A compound inequality (or combined inequality ) is two or more inequalities joined together with or or and .
To be a solution of an or inequality, a value has to make only one part of the inequality true. To be a solution of an and inequality, it must make both parts true.
When two inequalities are joined with and , they are often written simply as a double inequality, like:
(In other words, and .)
Solving Compound Inequalities
Consider the compound inequality .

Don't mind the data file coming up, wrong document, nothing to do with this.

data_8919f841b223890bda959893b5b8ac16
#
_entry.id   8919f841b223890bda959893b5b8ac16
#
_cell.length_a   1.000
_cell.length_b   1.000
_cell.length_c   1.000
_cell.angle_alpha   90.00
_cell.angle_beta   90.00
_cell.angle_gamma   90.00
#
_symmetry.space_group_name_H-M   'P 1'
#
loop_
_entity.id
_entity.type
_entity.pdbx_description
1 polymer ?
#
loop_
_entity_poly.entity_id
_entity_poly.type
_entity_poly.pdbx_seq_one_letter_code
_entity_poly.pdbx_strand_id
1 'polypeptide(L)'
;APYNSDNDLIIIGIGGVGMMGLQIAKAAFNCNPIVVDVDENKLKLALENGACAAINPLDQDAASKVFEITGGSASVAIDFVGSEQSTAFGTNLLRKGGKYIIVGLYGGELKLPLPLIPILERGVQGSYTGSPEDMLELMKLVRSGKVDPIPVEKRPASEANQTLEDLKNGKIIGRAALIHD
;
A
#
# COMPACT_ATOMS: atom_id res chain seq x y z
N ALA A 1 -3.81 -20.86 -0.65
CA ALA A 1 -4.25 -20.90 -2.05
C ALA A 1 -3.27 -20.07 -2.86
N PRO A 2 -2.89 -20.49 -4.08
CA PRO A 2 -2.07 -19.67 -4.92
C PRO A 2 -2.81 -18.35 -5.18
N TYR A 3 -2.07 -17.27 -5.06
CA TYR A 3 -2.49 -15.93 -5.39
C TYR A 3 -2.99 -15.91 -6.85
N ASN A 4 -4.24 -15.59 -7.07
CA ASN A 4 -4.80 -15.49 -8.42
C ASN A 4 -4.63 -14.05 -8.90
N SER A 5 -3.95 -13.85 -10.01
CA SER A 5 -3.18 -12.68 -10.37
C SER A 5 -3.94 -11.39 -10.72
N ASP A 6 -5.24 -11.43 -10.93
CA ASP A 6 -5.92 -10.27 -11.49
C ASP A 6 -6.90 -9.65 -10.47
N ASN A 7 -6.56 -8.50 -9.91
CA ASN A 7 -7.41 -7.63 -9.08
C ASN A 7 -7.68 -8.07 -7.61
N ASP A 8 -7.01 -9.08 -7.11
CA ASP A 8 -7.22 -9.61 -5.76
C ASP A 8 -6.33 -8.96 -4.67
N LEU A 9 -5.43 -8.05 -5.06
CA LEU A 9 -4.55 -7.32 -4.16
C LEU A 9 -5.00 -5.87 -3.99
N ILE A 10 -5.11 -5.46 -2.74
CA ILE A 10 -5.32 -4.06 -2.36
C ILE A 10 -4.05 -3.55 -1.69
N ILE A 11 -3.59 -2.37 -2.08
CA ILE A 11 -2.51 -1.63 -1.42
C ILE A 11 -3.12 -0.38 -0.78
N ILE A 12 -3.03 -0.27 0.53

To solve it, we need to subtract -- not "from both sides", as you would do in a normal inequality, but from all THREE parts of the compound inequality.
In case you need to solve an "or" inequality, you can just treat the two inequalities separately.
To solve the left part, first subtract 1 from both sides.
Then divide both sides by . Remember to reverse the inequality.
For the second part, subtract from both sides.
Then divide both sides by .
So, the solution of the compound inequality is